Everything you need to know about Shark Bay.

So the name of this coastal paradise has a way of scaring off tourists, but it’s really quieter and more serene than the name (which could be some sort of Hollywood thriller movie title) suggests.

Whether it’s swimming, boating, fishing, hiking, or experiencing some of the native culture, there’s so much to see and do in this World Heritage-listed wonderland.

There are a few towns bordering or located near Shark Bay, namely Denham and Monkey Mia, so you will be more than busy during your visit.

Things to do in Shark Bay

Monkey Mia

Despite its name, Monkey Mia is not known for monkeys. No one knows for sure how it got its name, but apparently a boat called The Monkey moored off the bay, and Mia is an Aboriginal word for house or home.

While there are (unfortunately) no monkeys, there are just as many (if not more) intelligent creatures you can encounter.

Monkey Mia’s dolphins are a huge attraction as they come right up to shore to say hello and feed.

Source: @jaxonfoale

They have been coming to the shallow waters for nearly 50 years, but more recently the diet has become stricter, not least because more than 100,000 tourists are drawn to the attraction every year.

While parks and wildlife officers feed the dolphins their assigned fish, you can wade calf-deep in the water and come face-to-face with these magnificent animals. If you’re lucky, you might even be chosen from the crowd to feed one yourself!

See ancient beings

Want to see something that’s been around for around 3.5 billion years?

And no, it’s not some kind of megalodon shark.

The Shark Bay Stromatolites are the oldest “living fossils” on earth, these ancient organisms are growing at a slow rate of 0.3mm per year, but they are getting bigger…slowly but surely.

You can see the stromatolites at Hamelin Pool.

For the best view, take the boardwalk right in the middle of the stromatolites.

Explore Indigenous Culture

The Aboriginal culture of the Midwest is fascinating and very much alive, with a range of tours that allow you to experience Gutharraguda – the native name for Shark Bay – through First Nations eyes.

Wula Gura Nyinda Ecological Cultural Adventures

are your best bet when it comes to an authentic Aboriginal experience, with a night tour, kayaking tour, camp and food safari, and more.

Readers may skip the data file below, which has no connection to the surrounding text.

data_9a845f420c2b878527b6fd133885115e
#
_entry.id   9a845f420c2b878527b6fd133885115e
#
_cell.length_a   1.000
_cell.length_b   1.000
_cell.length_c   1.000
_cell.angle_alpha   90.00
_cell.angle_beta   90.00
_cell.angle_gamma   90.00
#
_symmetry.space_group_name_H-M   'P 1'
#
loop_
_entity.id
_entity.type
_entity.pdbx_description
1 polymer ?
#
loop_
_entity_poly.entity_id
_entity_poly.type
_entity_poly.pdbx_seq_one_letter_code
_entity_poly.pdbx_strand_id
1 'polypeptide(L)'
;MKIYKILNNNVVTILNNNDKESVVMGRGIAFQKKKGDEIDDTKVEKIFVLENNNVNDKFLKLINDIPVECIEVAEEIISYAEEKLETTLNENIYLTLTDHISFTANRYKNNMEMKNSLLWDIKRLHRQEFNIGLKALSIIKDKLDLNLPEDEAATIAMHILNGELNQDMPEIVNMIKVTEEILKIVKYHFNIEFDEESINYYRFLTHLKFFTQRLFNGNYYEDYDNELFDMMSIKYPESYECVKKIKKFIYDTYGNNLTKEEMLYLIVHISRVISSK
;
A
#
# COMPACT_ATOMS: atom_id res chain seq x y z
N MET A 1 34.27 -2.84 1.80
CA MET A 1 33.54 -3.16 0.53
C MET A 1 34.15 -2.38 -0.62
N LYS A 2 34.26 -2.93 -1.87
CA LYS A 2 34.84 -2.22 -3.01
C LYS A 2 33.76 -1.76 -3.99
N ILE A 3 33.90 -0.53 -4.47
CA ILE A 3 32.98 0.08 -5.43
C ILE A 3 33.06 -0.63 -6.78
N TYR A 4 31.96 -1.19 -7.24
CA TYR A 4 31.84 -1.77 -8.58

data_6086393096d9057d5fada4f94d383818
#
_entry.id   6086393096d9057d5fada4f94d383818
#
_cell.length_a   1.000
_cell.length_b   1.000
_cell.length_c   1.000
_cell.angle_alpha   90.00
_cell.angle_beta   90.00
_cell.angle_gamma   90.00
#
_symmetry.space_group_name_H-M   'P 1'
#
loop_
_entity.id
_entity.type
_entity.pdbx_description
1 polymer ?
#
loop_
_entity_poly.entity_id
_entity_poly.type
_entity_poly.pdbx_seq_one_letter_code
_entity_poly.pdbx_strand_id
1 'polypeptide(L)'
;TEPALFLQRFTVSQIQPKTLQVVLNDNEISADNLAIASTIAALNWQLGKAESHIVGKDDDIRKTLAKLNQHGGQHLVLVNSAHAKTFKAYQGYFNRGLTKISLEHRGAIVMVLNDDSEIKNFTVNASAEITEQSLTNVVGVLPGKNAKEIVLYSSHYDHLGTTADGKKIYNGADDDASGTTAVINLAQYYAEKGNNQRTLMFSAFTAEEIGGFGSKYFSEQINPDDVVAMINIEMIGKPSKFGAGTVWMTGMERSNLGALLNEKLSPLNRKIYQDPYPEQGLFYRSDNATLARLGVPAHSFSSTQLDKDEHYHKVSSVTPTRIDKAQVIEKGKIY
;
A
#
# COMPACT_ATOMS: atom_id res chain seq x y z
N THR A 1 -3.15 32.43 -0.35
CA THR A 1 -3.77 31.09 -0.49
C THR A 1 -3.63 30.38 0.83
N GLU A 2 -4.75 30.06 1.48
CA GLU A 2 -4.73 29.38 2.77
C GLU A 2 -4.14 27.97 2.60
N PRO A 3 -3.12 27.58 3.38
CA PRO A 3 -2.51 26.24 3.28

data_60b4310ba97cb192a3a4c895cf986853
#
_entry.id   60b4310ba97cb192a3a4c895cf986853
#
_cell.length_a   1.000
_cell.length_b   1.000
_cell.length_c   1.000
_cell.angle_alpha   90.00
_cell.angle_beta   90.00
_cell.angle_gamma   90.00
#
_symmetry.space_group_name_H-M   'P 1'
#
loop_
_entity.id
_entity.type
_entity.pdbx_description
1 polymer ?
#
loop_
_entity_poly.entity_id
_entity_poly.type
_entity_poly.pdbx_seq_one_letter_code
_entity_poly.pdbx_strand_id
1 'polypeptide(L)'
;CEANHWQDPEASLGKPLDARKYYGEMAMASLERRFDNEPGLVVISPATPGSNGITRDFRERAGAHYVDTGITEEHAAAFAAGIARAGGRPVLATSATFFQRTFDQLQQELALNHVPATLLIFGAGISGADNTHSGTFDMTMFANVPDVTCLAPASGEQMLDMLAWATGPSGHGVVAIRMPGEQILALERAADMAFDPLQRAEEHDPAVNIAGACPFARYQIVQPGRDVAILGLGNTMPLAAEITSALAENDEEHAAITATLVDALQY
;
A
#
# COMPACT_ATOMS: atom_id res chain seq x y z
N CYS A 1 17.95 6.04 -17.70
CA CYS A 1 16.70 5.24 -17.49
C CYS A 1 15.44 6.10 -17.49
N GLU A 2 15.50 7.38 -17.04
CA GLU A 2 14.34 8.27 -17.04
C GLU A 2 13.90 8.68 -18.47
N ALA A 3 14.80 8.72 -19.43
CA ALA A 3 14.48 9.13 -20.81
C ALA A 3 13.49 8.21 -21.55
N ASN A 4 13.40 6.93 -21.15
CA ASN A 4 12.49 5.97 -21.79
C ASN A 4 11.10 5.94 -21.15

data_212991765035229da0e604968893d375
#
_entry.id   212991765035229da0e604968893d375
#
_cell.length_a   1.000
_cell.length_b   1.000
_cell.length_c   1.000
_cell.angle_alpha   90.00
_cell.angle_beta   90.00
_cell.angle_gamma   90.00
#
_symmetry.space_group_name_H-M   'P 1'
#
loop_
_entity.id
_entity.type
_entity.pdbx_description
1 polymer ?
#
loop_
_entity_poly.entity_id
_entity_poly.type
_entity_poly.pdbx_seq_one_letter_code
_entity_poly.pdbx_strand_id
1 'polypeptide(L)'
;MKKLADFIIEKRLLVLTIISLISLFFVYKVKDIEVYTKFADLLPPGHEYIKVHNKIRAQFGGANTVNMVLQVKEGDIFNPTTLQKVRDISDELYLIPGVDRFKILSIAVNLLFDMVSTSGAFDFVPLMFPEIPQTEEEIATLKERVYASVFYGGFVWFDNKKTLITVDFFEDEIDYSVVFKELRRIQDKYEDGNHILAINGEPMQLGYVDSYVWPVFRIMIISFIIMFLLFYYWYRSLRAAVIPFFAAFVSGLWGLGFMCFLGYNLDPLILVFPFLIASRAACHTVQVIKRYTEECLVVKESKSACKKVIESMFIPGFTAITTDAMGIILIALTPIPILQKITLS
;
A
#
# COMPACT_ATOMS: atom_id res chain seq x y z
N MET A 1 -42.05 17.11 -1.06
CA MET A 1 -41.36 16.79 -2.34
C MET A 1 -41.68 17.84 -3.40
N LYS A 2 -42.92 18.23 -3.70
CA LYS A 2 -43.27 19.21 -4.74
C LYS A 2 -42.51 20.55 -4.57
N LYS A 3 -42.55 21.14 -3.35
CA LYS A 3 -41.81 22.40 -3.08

Take the road

Although you can do 4×4 tours, including with Wulu Gura Nyinda, there are plenty of easy tracks to get out and explore yourself.

Much of Shark Bay is only accessible by 4×4, so it’s worth hiring a car or joining one of the tours.

One of those hard-to-reach places is Francois Peron National Park, which you access via a soft sand track.

shark bay - francois peron national park
Source: @kobajourney

This park is well known for its striking red cliffs, white sand beaches and blue waters, so it is well worth a visit.

Steep Point – the westernmost part of Australia – is another place you should navigate with a 4×4.

But hey, the harder the terrain, the more satisfying it is to get there… right?

Foray into fishing

Steep Point is coincidentally one of the best land fishing spots in the world, where you can catch Spanish mackerel, tuna, billfish, sailfish and more. Apparently around 300 different species of fish have been caught at Steep Point, so it’s time to cast that line.

The other great place to fish is… well… at sea. You can definitely join a fishing excursion if you don’t have generous companions.

Once on your trusty craft, head to the islands off Denham, including the famous Dirk Hartog Island and Bernier and Dorre Islands beyond.

Anglers have been known to catch whiting, yellowfin bream, flathead, and even pink snapper in the area.

island hopping

Even if fishing isn’t your thing, getting out into the open sea and exploring the islands of Shark Bay is always a fantastic opportunity.

The main island that attracts visitors is Dirk Hartog, named after a 17th century Dutchman who is said to be the first European to have discovered it.

shark bay - dirk hartog
Source: @jaxon_roberts

As it is an island completely detached from the mainland, you can only get there by boat, barge or light aircraft.

Only four-wheel-drive vehicles can truly cross the island’s terrain, but only 20 private vehicles are allowed at any given time.

It therefore pays to inquire ahead of time before getting into your car in hopes of getting it on the houseboat.

Since it’s a little difficult to get there, many people choose to spend the night on the island, either at the Homestead campsite or in the more glamorous ecolodges.